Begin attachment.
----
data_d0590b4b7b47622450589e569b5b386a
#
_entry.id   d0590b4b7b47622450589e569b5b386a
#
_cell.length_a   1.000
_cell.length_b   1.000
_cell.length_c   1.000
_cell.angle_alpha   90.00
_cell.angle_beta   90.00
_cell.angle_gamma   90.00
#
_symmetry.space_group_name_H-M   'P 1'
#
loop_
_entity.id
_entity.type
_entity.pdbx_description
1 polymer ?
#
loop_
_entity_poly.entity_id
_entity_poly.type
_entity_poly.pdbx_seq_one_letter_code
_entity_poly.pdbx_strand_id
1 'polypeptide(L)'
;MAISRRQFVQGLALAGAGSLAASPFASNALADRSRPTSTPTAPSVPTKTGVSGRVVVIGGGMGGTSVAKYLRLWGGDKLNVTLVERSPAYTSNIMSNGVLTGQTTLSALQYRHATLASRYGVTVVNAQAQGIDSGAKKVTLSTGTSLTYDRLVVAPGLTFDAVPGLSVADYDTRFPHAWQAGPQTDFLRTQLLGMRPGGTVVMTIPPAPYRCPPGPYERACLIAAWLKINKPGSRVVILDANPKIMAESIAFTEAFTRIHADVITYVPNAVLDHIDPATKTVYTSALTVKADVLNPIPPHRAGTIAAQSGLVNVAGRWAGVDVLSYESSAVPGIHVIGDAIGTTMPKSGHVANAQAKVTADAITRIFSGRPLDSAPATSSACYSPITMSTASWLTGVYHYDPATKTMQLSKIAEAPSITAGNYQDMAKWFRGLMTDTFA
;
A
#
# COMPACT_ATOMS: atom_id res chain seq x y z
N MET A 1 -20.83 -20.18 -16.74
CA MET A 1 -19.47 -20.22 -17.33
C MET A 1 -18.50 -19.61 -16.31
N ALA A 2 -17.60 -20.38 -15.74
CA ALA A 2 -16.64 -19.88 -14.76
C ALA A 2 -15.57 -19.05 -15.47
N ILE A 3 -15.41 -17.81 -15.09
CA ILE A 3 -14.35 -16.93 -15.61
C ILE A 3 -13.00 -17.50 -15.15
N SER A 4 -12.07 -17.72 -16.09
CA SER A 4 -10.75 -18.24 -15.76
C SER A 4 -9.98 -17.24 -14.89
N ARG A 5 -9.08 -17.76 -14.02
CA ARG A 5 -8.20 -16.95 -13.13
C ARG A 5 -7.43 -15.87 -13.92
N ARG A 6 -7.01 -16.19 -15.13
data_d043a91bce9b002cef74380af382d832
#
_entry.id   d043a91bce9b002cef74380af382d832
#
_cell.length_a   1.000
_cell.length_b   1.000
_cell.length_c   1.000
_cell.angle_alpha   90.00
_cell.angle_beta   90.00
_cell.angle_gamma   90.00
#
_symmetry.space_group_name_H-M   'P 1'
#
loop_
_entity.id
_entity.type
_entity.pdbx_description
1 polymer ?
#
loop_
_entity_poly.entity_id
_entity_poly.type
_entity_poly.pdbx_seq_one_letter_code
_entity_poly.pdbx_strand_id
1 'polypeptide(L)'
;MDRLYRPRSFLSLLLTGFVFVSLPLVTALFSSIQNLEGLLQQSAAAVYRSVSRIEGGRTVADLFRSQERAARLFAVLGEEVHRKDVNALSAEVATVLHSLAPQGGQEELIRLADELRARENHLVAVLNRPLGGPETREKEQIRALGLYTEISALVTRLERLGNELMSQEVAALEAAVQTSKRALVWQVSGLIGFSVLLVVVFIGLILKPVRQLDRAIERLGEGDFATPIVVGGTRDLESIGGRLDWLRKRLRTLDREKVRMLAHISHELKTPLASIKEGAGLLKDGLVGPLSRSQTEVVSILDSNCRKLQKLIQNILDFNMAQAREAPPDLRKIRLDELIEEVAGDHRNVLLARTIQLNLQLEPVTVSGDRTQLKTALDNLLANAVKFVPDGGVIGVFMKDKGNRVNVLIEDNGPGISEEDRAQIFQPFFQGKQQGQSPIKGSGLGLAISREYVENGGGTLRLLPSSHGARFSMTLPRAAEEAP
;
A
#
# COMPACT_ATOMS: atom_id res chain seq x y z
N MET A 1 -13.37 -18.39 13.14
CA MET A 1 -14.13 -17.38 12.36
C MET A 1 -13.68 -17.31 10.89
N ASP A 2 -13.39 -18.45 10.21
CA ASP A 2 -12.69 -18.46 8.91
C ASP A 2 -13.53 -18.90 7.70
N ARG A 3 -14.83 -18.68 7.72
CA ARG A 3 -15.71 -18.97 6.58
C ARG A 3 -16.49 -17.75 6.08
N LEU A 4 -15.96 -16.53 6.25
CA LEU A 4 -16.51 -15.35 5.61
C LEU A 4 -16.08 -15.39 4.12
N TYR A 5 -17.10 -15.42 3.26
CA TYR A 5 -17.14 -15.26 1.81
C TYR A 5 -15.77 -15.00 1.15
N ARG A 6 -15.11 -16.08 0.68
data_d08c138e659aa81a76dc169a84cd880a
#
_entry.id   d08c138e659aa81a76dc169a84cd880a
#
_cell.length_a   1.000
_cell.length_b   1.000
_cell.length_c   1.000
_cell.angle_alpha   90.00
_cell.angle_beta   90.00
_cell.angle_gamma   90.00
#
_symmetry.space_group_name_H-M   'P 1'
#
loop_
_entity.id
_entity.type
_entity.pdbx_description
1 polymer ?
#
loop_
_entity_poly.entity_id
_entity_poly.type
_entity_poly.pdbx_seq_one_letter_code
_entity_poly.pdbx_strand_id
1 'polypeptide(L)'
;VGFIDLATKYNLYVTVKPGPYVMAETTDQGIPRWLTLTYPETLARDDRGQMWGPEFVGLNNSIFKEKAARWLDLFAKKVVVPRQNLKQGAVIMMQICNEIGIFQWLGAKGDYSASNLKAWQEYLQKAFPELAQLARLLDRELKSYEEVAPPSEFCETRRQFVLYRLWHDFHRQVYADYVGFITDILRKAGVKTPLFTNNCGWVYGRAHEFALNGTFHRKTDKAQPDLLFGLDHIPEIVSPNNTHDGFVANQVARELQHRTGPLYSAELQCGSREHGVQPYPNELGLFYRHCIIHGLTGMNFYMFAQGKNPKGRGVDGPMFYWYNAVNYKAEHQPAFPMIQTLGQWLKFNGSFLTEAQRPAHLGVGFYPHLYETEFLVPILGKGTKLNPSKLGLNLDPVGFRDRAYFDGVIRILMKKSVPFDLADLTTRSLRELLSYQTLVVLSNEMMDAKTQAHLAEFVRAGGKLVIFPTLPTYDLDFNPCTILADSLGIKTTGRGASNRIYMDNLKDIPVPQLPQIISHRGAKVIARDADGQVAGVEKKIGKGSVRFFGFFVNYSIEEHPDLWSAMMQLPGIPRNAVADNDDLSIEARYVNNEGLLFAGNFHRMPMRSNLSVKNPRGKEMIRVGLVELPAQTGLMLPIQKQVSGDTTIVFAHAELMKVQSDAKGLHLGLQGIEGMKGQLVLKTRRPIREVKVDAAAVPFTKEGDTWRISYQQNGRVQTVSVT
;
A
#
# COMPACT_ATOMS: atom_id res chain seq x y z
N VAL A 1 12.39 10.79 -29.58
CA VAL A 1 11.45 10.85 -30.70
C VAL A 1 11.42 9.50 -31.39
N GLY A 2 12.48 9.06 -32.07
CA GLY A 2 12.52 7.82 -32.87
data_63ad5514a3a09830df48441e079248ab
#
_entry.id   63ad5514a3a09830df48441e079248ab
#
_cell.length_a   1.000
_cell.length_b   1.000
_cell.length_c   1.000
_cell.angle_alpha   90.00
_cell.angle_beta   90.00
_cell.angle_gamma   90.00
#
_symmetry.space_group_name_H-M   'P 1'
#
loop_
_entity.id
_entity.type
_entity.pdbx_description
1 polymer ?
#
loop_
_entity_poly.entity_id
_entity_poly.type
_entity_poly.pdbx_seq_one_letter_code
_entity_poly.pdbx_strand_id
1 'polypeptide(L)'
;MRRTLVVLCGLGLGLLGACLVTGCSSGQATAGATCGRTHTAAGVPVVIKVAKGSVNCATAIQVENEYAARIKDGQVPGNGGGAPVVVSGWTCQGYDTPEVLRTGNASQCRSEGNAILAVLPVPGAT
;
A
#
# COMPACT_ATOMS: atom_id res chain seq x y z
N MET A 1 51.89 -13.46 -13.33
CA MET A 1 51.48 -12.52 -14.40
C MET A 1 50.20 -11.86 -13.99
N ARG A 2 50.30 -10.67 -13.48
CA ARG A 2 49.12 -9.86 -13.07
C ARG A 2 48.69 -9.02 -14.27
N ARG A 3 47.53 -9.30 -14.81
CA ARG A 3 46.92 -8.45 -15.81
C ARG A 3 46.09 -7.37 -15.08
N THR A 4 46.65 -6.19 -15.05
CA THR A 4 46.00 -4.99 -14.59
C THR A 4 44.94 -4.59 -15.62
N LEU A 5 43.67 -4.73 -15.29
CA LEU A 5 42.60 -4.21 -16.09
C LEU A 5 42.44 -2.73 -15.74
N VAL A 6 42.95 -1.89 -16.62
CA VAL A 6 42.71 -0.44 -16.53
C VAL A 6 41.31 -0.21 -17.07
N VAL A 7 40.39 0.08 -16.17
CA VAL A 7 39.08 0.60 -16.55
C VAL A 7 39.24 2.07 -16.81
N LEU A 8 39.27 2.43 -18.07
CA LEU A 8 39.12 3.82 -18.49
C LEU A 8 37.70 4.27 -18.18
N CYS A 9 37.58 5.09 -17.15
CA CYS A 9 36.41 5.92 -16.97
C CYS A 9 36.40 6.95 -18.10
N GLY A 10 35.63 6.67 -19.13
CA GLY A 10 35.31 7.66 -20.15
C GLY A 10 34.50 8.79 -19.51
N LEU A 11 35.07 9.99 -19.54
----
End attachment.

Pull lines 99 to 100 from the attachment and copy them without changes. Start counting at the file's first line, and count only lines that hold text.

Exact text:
_cell.length_c   1.000
_cell.angle_alpha   90.00